The focal point of George Square is one of the city’s most iconic and imposing buildings, the City Chambers, whose magnificence tells the story of the wealth and industrial prosperity of the Second City of the Empire. It’s one of the most beautiful civic buildings in the UK and a huge favourite amongst locals and tourists.
It was opened by Queen Victoria in 1888 and for over a hundred years has been the headquarters of successive city councils. Queen Victoria herself is depicted on the front of the building, with the central apex statue of Truth above her. This figure is known by locals, not surprisingly, as Glasgow's own “Statue of Liberty”.
More than 1.5 million tiles were laid by hand in the vaulted ceilings and domes.
Going on one of the free, guided tours is a must. Walk up the largest marble staircase in Western Europe, made of imported Italian Carrara marble. The grandeur continues through to the magnificent Banqueting Hall, where Nelson Mandela received his Freedom of the City award in 1993, and Sir Alex Ferguson in 1999. The three central chandeliers in the Banqueting Hall, “electroliers”, have their own story. In 1885, the council decided that the Hall should have electric lighting, an innovative decision at that time. These magnificent features were the result, along with a generator in the basement to power them. Today, the “electroliers” are still working.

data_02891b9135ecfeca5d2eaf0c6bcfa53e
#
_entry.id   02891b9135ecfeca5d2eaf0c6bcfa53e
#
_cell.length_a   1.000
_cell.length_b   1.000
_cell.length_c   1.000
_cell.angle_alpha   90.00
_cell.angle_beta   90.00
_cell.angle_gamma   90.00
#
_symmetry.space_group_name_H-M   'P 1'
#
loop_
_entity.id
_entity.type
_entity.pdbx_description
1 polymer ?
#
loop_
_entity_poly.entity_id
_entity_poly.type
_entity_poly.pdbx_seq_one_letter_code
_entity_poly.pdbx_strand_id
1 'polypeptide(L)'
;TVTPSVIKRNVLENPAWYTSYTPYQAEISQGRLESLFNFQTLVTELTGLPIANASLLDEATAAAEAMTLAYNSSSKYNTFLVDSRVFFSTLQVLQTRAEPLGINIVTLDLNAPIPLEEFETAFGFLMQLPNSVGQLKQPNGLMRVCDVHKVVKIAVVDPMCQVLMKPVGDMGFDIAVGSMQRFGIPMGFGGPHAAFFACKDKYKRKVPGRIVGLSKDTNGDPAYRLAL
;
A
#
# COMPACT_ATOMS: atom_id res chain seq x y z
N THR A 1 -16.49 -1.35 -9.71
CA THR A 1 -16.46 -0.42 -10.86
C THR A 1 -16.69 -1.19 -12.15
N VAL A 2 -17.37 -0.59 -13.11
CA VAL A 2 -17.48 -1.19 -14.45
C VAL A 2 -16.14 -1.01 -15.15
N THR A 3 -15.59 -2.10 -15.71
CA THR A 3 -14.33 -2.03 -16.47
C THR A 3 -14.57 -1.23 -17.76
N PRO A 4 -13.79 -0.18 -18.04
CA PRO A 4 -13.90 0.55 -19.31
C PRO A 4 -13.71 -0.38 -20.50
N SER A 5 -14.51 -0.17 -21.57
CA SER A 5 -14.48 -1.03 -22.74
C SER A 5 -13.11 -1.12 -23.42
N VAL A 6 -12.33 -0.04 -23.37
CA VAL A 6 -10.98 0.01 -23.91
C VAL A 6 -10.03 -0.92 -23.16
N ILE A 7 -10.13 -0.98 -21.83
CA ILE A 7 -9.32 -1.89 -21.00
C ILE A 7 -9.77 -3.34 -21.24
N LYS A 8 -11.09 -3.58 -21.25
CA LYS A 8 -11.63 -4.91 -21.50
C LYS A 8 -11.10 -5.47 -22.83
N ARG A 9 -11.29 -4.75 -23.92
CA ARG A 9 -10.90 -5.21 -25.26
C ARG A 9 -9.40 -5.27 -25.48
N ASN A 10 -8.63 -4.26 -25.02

For more information, please visit Glasgow City Council.